Turf reduction begins on Indian Hill median project

Phase One of the Indian Hill Boulevard median turf reduction project is well underway, with construction crews working diligently to install new river rock and drought-tolerant landscaping in the medians just south of Base Line Road.

The project is one of several water conservation projects the city has expedited in response to the current drought conditions and regulations passed down from Governor Jerry Brown.

Per the governor’s executive order, the city is no longer able to water turf medians as of May 11, 2015. In response to the mandatory irrigation restrictions, city staff proposed spending $40,000 to remove the turf on the Indian Hill Boulevard median, put down mulch and retrofit the irrigation to ensure sufficient water is being provided to trees in the island. City council rejected that idea on June 9, 2015 with Councilmember Opanyi Nasiali calling it a “stop-gap measure” and instead agreed to move forward with the previously-designed Indian Hill Boulevard Median Turf Reduction Project, noting that the plans for the project had already been completed.

The plans were designed to not only focus on creating an attractive yet climate-appropriate landscape in the approximately 36,000 square feet of planting space in the medians between Foothill Boulevard and Base Line Road, but to also be reflective of Claremont’s character while retaining all of the city’s 50-year-old Sycamore trees already in place.

The Claremont City Council approved the design, plant palette and specifications of the Indian Hill Boulevard Median Turf Reduction Project in January 2015. Council awarded the construction contract to Kasa Construction in June after they came in with the lowest bid at $253,828 to complete the project.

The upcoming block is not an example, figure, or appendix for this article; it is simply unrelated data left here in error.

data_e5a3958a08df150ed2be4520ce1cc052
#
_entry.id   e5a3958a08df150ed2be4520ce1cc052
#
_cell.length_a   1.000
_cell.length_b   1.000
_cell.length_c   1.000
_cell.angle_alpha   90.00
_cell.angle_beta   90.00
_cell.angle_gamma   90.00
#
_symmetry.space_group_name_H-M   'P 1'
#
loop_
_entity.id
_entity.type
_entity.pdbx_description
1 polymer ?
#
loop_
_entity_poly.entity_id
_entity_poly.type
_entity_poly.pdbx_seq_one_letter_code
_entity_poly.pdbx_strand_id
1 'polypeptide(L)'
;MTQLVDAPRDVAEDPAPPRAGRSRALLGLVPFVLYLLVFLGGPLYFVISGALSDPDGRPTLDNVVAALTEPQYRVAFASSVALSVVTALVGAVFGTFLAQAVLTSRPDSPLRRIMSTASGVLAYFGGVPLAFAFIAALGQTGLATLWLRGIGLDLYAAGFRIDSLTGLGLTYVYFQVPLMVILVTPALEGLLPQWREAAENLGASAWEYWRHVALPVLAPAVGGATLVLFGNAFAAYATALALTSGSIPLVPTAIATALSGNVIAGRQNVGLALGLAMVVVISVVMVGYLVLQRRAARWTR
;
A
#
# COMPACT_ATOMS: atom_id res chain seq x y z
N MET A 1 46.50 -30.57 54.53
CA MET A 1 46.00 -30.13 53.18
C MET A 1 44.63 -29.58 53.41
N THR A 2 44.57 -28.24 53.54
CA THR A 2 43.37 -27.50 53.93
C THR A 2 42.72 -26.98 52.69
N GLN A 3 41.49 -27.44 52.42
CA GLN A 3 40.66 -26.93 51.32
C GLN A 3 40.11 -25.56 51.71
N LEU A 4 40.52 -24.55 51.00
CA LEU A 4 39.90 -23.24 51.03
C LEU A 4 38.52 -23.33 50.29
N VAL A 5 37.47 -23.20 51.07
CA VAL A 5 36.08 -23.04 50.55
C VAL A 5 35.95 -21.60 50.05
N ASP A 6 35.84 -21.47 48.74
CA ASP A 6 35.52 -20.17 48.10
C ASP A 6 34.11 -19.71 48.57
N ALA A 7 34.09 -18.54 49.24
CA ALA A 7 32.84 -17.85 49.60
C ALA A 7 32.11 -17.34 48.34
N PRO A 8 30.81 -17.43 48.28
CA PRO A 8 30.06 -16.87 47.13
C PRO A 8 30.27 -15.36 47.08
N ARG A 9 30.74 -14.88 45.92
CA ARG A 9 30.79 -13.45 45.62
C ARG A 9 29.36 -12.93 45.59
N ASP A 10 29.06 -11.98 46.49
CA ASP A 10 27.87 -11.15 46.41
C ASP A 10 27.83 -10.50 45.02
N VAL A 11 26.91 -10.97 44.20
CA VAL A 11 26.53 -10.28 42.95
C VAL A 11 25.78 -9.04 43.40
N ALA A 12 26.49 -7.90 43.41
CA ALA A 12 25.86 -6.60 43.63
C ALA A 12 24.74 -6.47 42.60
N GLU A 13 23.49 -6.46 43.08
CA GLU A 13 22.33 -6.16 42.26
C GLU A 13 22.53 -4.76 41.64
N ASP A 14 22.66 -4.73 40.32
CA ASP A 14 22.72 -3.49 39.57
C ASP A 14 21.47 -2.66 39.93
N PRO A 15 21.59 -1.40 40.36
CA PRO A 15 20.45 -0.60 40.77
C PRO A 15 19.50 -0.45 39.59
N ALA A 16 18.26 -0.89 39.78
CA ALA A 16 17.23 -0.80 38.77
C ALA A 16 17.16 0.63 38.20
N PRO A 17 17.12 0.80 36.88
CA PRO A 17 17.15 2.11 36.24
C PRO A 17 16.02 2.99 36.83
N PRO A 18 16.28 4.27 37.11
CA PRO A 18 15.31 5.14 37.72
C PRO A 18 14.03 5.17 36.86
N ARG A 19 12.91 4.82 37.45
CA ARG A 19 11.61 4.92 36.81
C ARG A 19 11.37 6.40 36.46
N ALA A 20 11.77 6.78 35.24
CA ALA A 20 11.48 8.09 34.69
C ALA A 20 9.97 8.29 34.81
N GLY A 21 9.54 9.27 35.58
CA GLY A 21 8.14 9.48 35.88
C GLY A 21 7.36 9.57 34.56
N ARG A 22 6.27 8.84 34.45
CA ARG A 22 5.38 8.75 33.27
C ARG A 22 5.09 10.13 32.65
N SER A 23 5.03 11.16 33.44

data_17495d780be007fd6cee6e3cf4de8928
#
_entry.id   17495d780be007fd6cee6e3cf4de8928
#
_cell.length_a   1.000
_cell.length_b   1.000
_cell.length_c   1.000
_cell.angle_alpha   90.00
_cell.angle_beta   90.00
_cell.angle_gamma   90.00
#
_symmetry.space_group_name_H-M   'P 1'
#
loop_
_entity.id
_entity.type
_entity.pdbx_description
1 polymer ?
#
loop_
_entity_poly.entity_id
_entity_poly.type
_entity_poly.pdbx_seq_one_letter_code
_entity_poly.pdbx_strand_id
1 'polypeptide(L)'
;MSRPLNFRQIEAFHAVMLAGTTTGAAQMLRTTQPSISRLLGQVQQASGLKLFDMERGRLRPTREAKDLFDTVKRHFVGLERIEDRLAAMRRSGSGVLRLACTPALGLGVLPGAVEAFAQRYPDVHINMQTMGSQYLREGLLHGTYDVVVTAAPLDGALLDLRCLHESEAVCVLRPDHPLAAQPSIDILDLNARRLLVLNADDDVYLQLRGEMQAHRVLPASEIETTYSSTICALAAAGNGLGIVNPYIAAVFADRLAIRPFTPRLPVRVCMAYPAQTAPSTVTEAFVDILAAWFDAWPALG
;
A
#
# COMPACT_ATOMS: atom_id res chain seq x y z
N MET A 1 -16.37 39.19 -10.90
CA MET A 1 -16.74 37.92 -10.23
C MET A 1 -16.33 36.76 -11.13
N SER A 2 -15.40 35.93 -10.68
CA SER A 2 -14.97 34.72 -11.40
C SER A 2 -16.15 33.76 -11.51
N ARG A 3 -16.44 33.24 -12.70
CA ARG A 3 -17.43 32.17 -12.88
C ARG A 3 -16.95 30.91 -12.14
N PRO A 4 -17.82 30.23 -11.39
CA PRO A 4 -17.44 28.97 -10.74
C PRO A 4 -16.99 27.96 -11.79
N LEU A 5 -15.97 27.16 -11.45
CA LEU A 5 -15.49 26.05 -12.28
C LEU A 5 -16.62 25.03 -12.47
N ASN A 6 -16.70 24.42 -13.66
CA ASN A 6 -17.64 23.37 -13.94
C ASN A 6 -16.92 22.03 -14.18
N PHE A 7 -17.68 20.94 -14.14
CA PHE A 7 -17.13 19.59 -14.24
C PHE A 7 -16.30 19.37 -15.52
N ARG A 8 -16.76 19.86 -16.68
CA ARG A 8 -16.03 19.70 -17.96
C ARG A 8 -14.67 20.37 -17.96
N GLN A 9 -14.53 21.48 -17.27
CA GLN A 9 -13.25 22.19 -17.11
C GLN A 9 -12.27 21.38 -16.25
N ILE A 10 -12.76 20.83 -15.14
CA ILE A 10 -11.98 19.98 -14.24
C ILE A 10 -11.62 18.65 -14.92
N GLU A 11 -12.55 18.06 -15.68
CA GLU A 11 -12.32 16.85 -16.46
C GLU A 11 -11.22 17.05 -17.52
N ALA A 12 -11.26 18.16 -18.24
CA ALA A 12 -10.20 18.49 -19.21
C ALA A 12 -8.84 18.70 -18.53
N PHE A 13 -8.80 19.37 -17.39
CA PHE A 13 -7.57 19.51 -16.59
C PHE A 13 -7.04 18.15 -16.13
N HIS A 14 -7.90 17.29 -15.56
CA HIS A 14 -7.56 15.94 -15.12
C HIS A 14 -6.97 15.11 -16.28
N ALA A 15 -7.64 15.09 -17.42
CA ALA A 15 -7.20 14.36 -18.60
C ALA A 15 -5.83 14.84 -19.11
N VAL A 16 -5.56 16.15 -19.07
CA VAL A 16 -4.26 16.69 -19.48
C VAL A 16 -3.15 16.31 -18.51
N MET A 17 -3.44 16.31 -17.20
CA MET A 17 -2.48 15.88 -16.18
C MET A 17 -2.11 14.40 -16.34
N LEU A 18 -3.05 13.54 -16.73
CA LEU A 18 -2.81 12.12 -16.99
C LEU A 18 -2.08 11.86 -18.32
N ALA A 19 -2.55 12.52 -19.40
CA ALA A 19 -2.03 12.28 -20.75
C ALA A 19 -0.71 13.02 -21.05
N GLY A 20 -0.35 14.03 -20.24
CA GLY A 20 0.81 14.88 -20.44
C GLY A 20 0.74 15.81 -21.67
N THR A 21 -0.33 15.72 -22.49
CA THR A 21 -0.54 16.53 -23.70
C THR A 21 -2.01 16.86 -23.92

To help offset the cost, the city applied and received approval for a turf-reduction rebate through Metropolitan Water District valued at $63,000.

While the reconstruction of the medians on Indian Hill Boulevard is taking place, the city will continue to water the trees in the medians twice a week. Watering these trees will help to prevent drought stress during the construction phase of the project as the median islands are re-landscaped with drought-tolerant plantings and new drip irrigation.

The Indian Hill Boulevard Median Turf Reduction Project will be completed in two phases. Phase One of the project is anticipated to take 60 working days, with an estimated completion in October 2015.

Phase Two, consisting of the median areas located on Indian Hill Boulevard between Arrow Highway and the 10 freeway, is anticipated to begin in Winter 2015.

The end result is expected to have a variety of benefits including reducing water consumption by 50 percent, lowering maintenance costs and the need for pesticides and chemical fertilizers and reducing nuisance water on the roadways.

If not for the urgency of the water conservation mandates, projects such as the Indian Hill Boulevard Turf Reduction Project would have been added to the city’s large list of capital improvement projects and workloads.

—Angela Bailey



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